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10.3 Analysis of Performance against Purpose

Services Australia met 20 of its 27 performance measures in 2018–19 through the delivery of its Social Security and Welfare, Health and Child Support programs. In comparison, we met 29 of 36 performance measures in 2017–18 and 30 of 36 performance measures in 2016–17.

Supporting the economic, health and social wellbeing of Australia

The department achieved consistent results against its service level standards for its face-to-face, telephony, and digital servicing channels throughout 2018–19. During this reporting year, we handled around 50 million phone calls, 16.7 million visits to service centres and administered approximately $184 billion in payments. In comparison, we handled around 48 million phone calls, 18 million visits to service centres and $173 billion in payments in 2017–18.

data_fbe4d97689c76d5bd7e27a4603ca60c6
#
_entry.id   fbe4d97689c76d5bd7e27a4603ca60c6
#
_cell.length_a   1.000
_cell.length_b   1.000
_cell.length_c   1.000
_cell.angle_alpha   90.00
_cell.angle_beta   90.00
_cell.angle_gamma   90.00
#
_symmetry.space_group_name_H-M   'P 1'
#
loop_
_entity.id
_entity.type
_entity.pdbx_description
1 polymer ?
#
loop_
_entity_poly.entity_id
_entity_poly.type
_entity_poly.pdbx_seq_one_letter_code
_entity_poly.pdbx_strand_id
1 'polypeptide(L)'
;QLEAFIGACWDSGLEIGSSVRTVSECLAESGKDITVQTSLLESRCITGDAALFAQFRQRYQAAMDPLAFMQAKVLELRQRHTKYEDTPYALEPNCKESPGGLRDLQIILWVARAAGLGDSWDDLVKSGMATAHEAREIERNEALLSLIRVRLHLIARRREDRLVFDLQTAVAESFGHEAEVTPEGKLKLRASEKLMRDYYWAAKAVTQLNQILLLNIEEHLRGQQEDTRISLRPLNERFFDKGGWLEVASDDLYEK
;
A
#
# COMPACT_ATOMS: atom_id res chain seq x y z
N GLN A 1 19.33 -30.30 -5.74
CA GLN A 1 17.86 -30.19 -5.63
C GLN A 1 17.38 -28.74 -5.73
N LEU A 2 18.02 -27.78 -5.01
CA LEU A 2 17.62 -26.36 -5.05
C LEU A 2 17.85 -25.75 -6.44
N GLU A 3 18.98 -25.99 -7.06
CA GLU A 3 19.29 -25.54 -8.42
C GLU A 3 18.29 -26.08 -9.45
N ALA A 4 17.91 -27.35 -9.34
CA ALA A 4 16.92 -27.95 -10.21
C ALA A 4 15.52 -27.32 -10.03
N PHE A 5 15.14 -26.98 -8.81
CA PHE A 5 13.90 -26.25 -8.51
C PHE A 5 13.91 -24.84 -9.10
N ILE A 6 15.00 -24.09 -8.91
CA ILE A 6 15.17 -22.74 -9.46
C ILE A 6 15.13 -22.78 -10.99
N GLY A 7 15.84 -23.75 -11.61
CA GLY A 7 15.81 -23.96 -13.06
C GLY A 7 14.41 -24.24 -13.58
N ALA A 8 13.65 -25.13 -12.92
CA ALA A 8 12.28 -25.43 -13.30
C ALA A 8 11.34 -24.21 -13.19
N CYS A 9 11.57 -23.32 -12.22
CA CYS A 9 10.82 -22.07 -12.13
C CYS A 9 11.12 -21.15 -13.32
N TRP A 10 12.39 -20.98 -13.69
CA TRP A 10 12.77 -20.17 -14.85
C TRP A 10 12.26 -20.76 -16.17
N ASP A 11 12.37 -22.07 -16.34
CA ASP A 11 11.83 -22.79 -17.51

We continue to improve and expand the services we offer to ensure they continue to be high quality, timely and accessible for the community.

The department’s Aged Care Forms Taskforce brought together consumer groups, aged care providers, peak bodies, financial advisors and partner agencies to make the process of moving into aged care easier. Our leadership on this taskforce helped reduce the administrative burden on older Australians and their families during what can be a challenging time. The Taskforce held design sessions and over 180 user-testing sessions across the country. These sessions highlighted problems and customer frustrations and allowed us to gain a deeper understanding of the customer experience. The Taskforce developed new ways to conduct means-assessments for customers entering aged care. The new process will benefit more than 180,000 people per year who make this transition, as well as their families. Around 110,000 people will no longer have to complete a form at all. For those who do, the forms are significantly shorter and simpler, taking around half the time to complete.

The flexible structure of our Smart Centres enables us to transfer staff between telephony and processing-based work to meet the significant demand for services.